I met a man in the hall of of a beautiful old Unitarian church in Pasadena, which I had wandered into out of curiosity. He was sitting in a wheel chair and he invited me to sit down next to him on a bench. We chatted and discussed his beliefs. I discovered he did not believe in God and really only believed in himself, according to the teachings of his so called (?) church! He was very old and in a wheel chair. He did not seem happy and yet he proclaimed, "I have done well in living as long as I can." And that was all he had. Nothing more. The emptiness I saw in his eyes gave me cause to sympathize.
You saw emptiness in his eyes because you assumed he was empty. "I have done well in living as long as I can." doesn't seem empty.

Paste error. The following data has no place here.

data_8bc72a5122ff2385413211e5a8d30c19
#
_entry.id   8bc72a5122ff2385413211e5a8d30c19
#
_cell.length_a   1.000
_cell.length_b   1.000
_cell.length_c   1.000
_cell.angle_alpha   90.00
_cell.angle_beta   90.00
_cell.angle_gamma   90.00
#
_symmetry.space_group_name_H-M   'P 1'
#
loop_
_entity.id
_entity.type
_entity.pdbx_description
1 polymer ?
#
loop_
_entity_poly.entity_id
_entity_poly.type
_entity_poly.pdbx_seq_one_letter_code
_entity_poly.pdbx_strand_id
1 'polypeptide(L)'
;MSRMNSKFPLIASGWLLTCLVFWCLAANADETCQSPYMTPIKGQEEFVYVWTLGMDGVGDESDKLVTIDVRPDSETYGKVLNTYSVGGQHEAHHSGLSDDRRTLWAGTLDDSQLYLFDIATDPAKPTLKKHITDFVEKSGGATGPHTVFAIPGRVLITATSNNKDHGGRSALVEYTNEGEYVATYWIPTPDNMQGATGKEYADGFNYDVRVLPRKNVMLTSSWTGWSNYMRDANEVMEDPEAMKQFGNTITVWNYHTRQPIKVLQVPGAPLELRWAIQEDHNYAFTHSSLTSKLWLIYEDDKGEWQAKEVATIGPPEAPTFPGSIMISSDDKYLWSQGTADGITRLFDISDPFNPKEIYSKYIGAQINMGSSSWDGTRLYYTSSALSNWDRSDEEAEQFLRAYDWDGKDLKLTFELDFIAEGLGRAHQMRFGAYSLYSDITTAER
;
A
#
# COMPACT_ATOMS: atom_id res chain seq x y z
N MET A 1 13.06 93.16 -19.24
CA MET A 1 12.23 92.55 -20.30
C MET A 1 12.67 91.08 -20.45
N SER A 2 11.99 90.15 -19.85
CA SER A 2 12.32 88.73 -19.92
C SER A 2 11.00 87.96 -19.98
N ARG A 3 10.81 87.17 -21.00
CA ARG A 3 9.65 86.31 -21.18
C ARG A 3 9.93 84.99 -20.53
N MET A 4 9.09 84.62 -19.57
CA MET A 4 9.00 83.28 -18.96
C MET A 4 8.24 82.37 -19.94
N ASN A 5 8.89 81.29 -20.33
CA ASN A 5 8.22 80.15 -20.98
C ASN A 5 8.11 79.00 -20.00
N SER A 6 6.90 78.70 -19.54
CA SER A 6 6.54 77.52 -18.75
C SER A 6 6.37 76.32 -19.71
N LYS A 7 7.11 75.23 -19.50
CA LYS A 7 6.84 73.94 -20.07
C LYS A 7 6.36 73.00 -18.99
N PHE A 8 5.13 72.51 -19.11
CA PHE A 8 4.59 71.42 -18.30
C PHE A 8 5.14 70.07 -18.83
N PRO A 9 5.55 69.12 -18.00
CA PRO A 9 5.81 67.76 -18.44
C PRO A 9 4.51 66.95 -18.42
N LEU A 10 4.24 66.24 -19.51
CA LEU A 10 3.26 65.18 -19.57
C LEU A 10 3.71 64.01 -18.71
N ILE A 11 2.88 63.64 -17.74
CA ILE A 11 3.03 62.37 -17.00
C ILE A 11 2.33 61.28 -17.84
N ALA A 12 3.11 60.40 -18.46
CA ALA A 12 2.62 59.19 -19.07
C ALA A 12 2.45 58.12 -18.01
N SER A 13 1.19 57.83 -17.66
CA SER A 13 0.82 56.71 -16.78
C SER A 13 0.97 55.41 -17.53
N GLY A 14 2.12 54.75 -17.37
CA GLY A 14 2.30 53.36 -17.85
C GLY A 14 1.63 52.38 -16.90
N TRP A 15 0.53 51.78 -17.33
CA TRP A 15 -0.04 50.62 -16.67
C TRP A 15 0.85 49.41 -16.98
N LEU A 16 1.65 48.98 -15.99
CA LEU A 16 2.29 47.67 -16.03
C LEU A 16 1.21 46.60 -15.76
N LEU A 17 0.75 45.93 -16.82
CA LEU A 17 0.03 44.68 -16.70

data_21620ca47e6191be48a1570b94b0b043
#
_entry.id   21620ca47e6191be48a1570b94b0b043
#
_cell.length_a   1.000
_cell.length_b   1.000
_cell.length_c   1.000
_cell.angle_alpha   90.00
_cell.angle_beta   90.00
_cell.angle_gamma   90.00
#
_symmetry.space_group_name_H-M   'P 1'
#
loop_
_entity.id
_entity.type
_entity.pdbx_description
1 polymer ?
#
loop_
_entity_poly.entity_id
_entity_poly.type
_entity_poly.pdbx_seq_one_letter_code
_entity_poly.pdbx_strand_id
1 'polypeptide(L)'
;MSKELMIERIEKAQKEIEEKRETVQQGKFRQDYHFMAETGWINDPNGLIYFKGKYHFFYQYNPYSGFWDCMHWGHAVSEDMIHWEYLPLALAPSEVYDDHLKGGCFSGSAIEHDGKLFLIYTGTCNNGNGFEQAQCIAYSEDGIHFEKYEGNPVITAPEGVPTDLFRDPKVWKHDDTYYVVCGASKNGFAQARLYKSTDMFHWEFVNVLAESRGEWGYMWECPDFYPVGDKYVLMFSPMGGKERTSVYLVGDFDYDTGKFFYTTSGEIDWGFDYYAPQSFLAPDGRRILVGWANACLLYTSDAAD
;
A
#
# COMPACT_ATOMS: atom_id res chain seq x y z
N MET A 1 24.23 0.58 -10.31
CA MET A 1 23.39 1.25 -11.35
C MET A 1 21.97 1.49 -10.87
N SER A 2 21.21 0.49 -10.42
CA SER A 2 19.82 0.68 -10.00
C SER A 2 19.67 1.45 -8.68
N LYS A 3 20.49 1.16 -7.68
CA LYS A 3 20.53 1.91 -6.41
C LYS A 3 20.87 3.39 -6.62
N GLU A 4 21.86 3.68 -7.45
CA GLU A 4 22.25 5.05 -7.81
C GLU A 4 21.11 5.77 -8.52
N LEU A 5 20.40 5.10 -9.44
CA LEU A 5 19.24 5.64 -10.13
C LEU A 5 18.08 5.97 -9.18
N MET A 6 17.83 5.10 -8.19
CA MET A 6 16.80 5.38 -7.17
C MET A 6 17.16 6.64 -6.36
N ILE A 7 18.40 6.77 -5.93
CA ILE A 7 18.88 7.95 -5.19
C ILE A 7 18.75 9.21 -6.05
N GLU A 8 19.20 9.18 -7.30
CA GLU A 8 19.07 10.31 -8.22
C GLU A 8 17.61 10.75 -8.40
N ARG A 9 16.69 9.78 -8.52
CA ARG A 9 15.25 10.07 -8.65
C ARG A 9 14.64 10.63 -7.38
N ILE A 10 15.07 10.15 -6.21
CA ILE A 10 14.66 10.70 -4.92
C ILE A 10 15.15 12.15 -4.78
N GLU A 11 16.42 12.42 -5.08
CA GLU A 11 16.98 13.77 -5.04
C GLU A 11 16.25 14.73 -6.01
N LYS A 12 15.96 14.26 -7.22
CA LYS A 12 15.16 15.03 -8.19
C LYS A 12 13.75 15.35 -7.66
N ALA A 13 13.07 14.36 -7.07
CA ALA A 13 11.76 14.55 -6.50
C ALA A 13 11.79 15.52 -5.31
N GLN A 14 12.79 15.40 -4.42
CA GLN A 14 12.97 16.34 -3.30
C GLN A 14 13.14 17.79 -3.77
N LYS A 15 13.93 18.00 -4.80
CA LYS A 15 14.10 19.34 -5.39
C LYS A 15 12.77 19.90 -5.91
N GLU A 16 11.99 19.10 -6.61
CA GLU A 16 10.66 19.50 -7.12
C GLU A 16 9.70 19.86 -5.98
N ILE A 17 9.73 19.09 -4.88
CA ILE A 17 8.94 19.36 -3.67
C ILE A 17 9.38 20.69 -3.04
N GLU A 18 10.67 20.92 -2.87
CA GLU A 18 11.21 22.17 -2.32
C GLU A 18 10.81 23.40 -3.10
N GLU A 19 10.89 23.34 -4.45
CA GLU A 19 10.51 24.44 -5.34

I know when I see joy and fulfillment in someone's eyes and when I don't.
Living to be old for the sake of living to be old, is really wonderful... is it not?
I really doubt it.
( ! You are right. I should have looked more closely…)
Well, do you think we would have been happier if he convinced himself that he is living his life to gain access into heaven for eternity. What you are saying is ignorance is bliss. BTW, we don't live our lives to get old, we live our lives for the experience.
Fair enough - I won't bring it up again.
Even if your completely made up scenario is true which I doubt, where is the problem? They repent and go to heaven, right? No worries.